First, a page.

If you’re used to MySQL then making the move to MongoDB may be daunting. Here’s a simple walkthrough with examples to get you started.


Firstly, connect to your server and select the database with which you wish to work.

$m = new MongoClient("server.co.uk");
$db = $m->selectDB("database");

Access the relevant collection (equivalent to a table in MySQL). In this example I will be using “cars”. If a collection doesn’t already exist, it will be created.
$collection = $db->cars;

Insert Data

Inserting data (called a document) into a collection is pretty straight forward.
Create an array containing the data you want to add:
$insert = array('brand'=>'Ferrari', 'model'=>F40')));

Then use the “insert” command:

Simple. You can also store arrays within the document:
$insert = array('brand'=>'Ferrari', 'model'=>F40', 'wheels'=>array(['number'=>4, 'size'=>18]));

If the square brackets are confusing, it’s the same as this:
$insert = array('brand'=>'Ferrari', 'model'=>F40', 'wheels'=>array(array('number'=>4, 'size'=>18)));

Update Data

$criteria = array('brand'=>'Ferrari', 'model'=>'F40');
$new_data = array('$set'=>array('wheels'=>array('size'=>17)));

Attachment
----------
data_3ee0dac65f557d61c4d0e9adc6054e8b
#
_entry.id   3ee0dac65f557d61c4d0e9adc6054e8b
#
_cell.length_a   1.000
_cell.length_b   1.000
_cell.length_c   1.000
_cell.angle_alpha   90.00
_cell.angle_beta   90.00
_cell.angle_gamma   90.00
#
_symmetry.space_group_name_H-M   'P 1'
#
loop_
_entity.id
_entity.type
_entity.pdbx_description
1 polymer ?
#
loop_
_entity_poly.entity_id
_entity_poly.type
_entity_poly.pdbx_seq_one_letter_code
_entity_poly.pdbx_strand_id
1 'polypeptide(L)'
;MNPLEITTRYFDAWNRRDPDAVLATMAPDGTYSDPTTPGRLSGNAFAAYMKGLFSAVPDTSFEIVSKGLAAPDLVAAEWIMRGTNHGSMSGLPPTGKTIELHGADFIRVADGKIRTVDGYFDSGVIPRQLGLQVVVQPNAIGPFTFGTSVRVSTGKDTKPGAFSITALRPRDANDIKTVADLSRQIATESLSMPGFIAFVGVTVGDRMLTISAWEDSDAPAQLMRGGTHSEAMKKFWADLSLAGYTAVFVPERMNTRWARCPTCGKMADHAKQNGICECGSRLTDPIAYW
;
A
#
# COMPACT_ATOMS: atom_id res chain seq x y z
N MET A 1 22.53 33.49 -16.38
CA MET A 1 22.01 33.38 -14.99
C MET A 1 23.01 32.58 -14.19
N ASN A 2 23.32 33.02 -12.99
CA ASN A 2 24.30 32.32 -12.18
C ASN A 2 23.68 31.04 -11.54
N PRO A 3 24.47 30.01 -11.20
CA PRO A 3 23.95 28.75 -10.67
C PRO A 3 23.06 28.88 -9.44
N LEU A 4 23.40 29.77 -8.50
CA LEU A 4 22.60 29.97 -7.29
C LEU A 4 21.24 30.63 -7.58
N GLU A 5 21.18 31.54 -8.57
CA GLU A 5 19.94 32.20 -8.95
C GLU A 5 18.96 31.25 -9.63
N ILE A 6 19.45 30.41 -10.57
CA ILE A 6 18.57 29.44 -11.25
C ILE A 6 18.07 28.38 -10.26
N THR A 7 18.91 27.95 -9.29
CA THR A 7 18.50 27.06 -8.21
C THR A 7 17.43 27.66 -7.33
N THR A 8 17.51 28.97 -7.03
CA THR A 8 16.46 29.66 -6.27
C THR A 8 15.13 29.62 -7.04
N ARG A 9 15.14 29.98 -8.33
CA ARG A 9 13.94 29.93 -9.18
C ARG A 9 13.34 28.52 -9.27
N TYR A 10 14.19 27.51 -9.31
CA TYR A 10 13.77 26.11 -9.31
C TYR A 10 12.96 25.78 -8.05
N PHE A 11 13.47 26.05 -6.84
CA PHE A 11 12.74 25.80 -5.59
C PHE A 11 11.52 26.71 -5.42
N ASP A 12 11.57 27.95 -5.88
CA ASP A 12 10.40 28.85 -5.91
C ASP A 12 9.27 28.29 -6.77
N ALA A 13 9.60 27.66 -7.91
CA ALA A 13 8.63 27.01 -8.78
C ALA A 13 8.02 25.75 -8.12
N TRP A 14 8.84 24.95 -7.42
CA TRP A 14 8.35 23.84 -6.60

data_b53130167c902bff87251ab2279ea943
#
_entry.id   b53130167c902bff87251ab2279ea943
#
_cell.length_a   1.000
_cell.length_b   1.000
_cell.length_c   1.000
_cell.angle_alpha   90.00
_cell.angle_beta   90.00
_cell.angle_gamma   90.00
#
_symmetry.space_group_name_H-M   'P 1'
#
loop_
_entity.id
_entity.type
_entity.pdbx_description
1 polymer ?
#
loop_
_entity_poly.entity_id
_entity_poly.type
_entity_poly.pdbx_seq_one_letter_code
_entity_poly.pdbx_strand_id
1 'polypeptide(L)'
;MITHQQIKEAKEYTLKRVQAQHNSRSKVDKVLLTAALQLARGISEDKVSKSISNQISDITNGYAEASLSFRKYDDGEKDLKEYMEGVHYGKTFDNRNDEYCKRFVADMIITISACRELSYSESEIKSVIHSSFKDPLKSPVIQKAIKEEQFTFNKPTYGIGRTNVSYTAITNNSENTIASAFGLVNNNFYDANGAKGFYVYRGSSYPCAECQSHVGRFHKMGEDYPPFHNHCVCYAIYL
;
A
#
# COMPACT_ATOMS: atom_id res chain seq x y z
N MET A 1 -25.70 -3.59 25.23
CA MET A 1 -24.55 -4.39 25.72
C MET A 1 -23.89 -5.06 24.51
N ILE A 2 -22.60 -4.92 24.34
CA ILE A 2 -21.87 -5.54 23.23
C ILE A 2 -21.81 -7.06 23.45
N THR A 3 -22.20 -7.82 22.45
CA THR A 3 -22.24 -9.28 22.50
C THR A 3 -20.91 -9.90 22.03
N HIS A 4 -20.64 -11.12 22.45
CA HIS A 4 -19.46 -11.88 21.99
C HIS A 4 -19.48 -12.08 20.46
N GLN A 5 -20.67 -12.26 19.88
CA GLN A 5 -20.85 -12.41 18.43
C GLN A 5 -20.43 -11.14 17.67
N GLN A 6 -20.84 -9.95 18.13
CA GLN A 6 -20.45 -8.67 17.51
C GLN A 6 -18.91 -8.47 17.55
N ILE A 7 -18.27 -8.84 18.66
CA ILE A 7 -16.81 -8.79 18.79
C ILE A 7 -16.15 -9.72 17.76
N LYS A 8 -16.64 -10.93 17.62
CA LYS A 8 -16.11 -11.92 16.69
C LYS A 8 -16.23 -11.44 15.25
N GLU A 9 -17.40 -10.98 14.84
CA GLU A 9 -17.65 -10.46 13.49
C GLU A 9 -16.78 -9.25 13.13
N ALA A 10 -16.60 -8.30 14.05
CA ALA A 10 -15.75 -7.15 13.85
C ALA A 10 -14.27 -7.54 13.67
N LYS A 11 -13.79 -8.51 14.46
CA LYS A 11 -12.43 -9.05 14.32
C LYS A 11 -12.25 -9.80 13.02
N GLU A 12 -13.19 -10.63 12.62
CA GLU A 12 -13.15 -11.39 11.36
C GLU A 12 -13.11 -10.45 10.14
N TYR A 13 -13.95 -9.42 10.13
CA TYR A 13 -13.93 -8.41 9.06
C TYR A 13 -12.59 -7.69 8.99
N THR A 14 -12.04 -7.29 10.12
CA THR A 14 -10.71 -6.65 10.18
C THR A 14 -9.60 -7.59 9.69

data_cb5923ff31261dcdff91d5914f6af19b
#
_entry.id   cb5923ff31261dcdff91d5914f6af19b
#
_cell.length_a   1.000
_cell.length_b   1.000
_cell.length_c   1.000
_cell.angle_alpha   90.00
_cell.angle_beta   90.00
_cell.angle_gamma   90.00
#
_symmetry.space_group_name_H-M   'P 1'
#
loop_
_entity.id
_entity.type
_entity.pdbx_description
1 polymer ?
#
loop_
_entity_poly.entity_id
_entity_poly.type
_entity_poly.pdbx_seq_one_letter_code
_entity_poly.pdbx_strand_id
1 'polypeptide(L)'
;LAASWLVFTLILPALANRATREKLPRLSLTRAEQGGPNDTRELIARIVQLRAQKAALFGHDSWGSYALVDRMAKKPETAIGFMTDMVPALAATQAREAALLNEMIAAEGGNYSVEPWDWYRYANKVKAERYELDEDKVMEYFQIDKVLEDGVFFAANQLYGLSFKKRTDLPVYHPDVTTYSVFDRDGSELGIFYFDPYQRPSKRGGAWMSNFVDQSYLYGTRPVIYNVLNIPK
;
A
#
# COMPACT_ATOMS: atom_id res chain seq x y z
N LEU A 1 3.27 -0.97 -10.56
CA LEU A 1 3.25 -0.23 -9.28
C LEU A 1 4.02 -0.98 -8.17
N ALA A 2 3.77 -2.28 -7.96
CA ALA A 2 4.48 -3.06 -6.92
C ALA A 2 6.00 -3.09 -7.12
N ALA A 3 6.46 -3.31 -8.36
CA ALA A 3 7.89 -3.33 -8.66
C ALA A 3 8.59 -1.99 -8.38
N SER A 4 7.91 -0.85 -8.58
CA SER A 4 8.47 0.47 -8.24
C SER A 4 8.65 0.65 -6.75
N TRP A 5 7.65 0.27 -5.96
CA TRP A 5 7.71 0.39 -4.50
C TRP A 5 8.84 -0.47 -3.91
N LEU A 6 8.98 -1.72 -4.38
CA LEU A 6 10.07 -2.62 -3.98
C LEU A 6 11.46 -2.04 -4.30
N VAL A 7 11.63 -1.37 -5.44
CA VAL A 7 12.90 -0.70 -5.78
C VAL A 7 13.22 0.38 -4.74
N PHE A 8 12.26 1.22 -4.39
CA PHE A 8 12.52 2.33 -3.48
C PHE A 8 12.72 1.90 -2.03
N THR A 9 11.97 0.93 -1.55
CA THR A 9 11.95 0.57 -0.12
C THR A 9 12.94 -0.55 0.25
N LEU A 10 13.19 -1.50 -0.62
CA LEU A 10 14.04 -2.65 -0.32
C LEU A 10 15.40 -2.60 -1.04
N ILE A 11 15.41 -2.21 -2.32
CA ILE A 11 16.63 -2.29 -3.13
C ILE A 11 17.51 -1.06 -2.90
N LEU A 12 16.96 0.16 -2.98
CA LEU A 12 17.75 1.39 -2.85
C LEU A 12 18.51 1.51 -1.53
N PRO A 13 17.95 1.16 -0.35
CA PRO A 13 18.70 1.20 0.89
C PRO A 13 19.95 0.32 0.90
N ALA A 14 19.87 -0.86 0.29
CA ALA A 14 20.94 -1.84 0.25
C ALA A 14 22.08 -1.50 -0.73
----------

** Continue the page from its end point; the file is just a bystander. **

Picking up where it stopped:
$collection->update($criteria, $new_data);

The above will find any Ferrari F40 and update the wheel size to 17.
Note: the dollar ($) doesn’t denote a variable, and must be enclosed in single quotes.

You can also add “fields” to collections in the same way. For example if I wanted to add “top speed” to just the Ferrari F40:
$criteria = array('brand'=>'Ferrari', 'model'=>'F40');
$new_data = array('$set'=>array('top speed'=>201));
$collection->update($criteria, $new_data);

Select Data

If you want to find all Ferraris:
$search = array('brand'=>'Ferrari');
$cars = $collection->find($search);

If you want to find all cars with 18″ wheels:
$search = array('wheels.size'=>18);
$cars = $collection->find($search);

If you want to find all Ferraris with 18″ wheels:
$search = array('brand'=>'Ferrari', 'wheels.size'=>18);
$cars = $collection->find($search);

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